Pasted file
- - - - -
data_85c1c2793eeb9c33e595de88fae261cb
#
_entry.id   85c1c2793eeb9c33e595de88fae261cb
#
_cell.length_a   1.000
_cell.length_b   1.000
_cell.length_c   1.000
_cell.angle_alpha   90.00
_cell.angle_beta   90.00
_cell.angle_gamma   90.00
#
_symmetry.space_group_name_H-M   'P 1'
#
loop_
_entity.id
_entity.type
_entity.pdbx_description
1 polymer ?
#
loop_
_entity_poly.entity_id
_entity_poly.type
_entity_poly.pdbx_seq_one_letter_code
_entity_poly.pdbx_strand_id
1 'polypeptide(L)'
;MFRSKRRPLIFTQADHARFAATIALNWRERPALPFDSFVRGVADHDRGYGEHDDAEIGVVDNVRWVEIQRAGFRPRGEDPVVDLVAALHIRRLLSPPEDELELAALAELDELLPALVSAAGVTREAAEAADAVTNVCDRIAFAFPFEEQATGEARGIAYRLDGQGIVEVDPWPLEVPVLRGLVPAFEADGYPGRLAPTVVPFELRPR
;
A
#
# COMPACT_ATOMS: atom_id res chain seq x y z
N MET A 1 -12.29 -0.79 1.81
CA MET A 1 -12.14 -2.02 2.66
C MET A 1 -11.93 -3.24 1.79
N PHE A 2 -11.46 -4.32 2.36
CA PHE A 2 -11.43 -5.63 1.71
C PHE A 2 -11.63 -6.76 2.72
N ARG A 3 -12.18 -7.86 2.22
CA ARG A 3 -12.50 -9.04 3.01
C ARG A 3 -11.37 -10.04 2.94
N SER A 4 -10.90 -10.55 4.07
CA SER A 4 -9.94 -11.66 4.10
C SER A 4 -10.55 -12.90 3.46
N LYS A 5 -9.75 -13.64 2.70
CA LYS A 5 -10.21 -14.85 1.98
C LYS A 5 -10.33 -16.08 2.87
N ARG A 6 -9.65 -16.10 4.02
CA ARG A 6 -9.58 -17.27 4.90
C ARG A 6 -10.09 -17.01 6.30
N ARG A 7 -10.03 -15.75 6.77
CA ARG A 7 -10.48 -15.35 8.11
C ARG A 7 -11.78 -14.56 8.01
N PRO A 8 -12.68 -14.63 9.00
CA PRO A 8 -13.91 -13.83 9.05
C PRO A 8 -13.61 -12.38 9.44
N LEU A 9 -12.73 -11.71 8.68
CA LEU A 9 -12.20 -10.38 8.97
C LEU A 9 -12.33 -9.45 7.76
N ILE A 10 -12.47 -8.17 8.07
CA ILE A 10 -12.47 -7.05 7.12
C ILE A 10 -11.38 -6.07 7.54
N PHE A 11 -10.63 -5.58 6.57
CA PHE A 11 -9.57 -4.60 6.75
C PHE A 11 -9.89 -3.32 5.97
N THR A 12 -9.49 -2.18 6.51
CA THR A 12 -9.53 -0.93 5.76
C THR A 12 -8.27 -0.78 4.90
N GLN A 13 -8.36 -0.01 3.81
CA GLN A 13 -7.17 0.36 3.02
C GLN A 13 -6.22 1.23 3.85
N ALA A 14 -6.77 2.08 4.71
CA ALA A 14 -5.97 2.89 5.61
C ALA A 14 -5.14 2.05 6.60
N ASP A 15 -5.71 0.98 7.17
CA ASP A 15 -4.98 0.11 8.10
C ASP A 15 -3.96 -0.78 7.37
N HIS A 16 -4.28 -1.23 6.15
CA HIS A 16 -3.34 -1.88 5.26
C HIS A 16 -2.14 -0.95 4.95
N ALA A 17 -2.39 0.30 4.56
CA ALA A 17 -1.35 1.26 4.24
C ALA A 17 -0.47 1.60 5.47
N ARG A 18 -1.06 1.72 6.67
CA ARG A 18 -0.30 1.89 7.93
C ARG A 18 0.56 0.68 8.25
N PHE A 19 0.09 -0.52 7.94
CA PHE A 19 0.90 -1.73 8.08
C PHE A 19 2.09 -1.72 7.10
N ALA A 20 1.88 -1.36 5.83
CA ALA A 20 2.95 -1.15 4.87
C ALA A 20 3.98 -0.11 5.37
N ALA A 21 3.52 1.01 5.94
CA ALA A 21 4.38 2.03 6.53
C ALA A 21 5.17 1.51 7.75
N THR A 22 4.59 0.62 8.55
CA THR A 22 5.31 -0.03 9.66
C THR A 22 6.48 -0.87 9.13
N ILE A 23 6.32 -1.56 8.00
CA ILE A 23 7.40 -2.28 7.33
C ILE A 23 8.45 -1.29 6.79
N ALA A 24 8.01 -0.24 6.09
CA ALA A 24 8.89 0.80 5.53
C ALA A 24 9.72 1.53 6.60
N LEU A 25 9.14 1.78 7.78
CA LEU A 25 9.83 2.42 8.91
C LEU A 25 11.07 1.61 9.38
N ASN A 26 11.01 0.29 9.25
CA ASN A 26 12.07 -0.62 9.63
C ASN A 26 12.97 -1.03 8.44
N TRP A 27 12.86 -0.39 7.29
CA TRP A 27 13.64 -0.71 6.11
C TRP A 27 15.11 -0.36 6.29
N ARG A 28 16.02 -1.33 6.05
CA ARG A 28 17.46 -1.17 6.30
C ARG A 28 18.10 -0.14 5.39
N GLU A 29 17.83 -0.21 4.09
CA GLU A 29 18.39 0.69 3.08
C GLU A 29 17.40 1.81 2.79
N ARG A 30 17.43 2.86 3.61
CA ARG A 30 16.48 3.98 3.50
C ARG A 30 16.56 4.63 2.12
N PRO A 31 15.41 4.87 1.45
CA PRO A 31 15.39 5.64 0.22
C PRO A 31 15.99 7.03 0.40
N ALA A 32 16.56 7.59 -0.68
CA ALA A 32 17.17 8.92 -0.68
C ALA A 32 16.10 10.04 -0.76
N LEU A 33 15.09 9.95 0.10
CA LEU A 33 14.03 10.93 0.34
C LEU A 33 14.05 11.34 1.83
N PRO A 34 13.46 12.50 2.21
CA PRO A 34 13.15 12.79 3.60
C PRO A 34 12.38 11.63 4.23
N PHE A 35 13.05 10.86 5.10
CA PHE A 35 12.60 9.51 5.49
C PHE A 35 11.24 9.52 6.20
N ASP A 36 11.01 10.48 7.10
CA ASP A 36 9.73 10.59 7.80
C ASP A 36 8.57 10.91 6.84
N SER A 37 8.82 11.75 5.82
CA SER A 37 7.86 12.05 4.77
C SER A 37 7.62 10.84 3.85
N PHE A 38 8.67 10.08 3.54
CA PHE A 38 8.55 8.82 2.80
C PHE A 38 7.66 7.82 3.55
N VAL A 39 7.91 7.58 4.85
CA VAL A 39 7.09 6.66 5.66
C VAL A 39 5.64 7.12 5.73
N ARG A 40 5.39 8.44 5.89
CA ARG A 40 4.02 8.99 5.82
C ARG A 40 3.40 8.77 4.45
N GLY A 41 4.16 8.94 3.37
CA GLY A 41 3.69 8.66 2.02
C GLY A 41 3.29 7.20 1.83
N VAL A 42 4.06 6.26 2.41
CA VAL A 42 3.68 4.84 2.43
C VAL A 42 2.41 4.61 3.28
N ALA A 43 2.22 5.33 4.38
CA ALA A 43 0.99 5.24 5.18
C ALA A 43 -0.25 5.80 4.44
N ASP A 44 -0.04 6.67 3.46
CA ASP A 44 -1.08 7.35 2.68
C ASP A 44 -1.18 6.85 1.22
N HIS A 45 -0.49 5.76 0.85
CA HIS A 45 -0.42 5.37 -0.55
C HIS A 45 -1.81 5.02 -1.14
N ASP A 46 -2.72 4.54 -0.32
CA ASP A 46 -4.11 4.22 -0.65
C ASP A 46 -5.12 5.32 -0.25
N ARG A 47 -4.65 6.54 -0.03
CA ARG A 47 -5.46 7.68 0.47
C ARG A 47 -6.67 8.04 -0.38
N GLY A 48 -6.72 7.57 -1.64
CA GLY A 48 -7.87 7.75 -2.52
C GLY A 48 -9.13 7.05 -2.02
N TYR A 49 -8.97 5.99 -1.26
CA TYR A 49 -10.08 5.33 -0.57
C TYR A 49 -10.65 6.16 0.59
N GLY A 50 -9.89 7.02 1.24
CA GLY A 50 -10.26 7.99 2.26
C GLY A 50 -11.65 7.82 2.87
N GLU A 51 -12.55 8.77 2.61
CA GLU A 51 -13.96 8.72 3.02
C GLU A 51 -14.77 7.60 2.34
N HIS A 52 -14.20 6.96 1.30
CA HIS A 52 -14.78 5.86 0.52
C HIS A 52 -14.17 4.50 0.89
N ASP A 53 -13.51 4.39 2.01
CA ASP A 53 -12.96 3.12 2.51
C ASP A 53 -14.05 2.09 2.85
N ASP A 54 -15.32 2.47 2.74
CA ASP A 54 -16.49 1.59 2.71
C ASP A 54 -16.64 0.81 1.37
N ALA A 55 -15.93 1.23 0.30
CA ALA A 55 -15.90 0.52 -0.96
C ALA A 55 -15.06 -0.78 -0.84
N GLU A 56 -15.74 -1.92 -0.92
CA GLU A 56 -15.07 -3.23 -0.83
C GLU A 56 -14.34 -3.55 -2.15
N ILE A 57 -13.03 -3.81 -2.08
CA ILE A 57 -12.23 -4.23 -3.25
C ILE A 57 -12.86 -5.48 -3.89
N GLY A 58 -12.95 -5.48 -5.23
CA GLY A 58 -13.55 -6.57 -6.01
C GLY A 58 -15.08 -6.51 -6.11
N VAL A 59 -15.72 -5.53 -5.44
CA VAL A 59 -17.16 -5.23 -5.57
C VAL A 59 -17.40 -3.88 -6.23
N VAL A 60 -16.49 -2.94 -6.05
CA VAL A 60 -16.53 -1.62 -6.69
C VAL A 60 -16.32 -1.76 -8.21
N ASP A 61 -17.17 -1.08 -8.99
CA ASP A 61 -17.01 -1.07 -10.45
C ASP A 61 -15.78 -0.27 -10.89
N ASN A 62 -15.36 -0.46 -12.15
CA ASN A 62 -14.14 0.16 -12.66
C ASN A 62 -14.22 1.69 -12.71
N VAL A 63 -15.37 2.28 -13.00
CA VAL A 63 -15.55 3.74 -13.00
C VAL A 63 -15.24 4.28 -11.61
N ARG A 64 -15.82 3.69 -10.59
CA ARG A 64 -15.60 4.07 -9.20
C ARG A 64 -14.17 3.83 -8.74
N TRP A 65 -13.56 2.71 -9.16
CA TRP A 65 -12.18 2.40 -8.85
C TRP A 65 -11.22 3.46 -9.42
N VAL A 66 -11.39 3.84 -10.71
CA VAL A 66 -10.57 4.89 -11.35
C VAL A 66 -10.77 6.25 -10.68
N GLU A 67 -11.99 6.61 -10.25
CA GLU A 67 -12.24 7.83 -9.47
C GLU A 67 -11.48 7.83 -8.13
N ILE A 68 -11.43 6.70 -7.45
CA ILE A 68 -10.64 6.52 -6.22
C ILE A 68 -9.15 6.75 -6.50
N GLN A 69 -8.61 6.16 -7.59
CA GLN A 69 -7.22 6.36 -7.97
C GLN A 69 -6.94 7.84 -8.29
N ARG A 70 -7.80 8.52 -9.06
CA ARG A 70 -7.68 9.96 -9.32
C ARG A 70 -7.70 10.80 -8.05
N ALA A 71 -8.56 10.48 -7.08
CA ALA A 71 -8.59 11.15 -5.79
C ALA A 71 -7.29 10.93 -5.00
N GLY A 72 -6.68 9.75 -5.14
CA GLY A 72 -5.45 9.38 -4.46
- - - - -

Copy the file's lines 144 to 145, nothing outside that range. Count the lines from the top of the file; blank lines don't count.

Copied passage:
C PHE A 38 7.66 7.82 3.55
N VAL A 39 7.91 7.58 4.85